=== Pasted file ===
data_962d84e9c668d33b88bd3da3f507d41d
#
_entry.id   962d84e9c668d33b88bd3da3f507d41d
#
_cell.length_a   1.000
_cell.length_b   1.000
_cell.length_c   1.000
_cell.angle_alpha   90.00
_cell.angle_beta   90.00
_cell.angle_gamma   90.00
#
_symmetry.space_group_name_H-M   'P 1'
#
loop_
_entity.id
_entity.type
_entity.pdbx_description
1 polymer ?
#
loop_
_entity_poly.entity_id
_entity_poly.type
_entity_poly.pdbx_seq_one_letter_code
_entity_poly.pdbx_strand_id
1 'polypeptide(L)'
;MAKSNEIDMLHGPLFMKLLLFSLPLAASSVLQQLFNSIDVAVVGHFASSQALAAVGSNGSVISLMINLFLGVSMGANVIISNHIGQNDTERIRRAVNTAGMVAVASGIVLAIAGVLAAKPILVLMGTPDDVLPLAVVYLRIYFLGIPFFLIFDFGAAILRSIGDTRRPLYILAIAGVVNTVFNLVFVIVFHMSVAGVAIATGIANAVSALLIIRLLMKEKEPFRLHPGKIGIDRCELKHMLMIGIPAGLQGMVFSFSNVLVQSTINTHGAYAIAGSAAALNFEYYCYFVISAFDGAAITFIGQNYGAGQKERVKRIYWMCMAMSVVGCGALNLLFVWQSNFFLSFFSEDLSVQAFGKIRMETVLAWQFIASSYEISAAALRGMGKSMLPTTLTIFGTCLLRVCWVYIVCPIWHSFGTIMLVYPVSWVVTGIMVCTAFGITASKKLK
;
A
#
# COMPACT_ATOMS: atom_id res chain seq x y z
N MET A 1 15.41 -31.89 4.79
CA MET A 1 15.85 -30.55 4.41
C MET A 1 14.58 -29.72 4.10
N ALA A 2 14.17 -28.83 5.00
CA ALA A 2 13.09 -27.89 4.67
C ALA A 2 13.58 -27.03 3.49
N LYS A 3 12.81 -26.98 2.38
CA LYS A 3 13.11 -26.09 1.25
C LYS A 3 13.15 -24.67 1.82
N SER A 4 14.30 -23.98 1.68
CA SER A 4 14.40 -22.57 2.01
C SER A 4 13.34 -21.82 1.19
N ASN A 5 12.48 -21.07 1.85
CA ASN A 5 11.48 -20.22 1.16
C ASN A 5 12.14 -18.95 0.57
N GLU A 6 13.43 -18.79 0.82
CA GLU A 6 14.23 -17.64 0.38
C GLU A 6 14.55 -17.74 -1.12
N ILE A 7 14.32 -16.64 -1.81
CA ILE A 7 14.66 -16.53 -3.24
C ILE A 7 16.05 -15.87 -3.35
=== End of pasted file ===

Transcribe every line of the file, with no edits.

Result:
data_962d84e9c668d33b88bd3da3f507d41d
#
_entry.id   962d84e9c668d33b88bd3da3f507d41d
#
_cell.length_a   1.000
_cell.length_b   1.000
_cell.length_c   1.000
_cell.angle_alpha   90.00
_cell.angle_beta   90.00
_cell.angle_gamma   90.00
#
_symmetry.space_group_name_H-M   'P 1'
#
loop_
_entity.id
_entity.type
_entity.pdbx_description
1 polymer ?
#
loop_
_entity_poly.entity_id
_entity_poly.type
_entity_poly.pdbx_seq_one_letter_code
_entity_poly.pdbx_strand_id
1 'polypeptide(L)'
;MAKSNEIDMLHGPLFMKLLLFSLPLAASSVLQQLFNSIDVAVVGHFASSQALAAVGSNGSVISLMINLFLGVSMGANVIISNHIGQNDTERIRRAVNTAGMVAVASGIVLAIAGVLAAKPILVLMGTPDDVLPLAVVYLRIYFLGIPFFLIFDFGAAILRSIGDTRRPLYILAIAGVVNTVFNLVFVIVFHMSVAGVAIATGIANAVSALLIIRLLMKEKEPFRLHPGKIGIDRCELKHMLMIGIPAGLQGMVFSFSNVLVQSTINTHGAYAIAGSAAALNFEYYCYFVISAFDGAAITFIGQNYGAGQKERVKRIYWMCMAMSVVGCGALNLLFVWQSNFFLSFFSEDLSVQAFGKIRMETVLAWQFIASSYEISAAALRGMGKSMLPTTLTIFGTCLLRVCWVYIVCPIWHSFGTIMLVYPVSWVVTGIMVCTAFGITASKKLK
;
A
#
# COMPACT_ATOMS: atom_id res chain seq x y z
N MET A 1 15.41 -31.89 4.79
CA MET A 1 15.85 -30.55 4.41
C MET A 1 14.58 -29.72 4.10
N ALA A 2 14.17 -28.83 5.00
CA ALA A 2 13.09 -27.89 4.67
C ALA A 2 13.58 -27.03 3.49
N LYS A 3 12.81 -26.98 2.38
CA LYS A 3 13.11 -26.09 1.25
C LYS A 3 13.15 -24.67 1.82
N SER A 4 14.30 -23.98 1.68
CA SER A 4 14.40 -22.57 2.01
C SER A 4 13.34 -21.82 1.19
N ASN A 5 12.48 -21.07 1.85
CA ASN A 5 11.48 -20.22 1.16
C ASN A 5 12.14 -18.95 0.57
N GLU A 6 13.43 -18.79 0.82
CA GLU A 6 14.23 -17.64 0.38
C GLU A 6 14.55 -17.74 -1.12
N ILE A 7 14.32 -16.64 -1.81
CA ILE A 7 14.66 -16.53 -3.24
C ILE A 7 16.05 -15.87 -3.35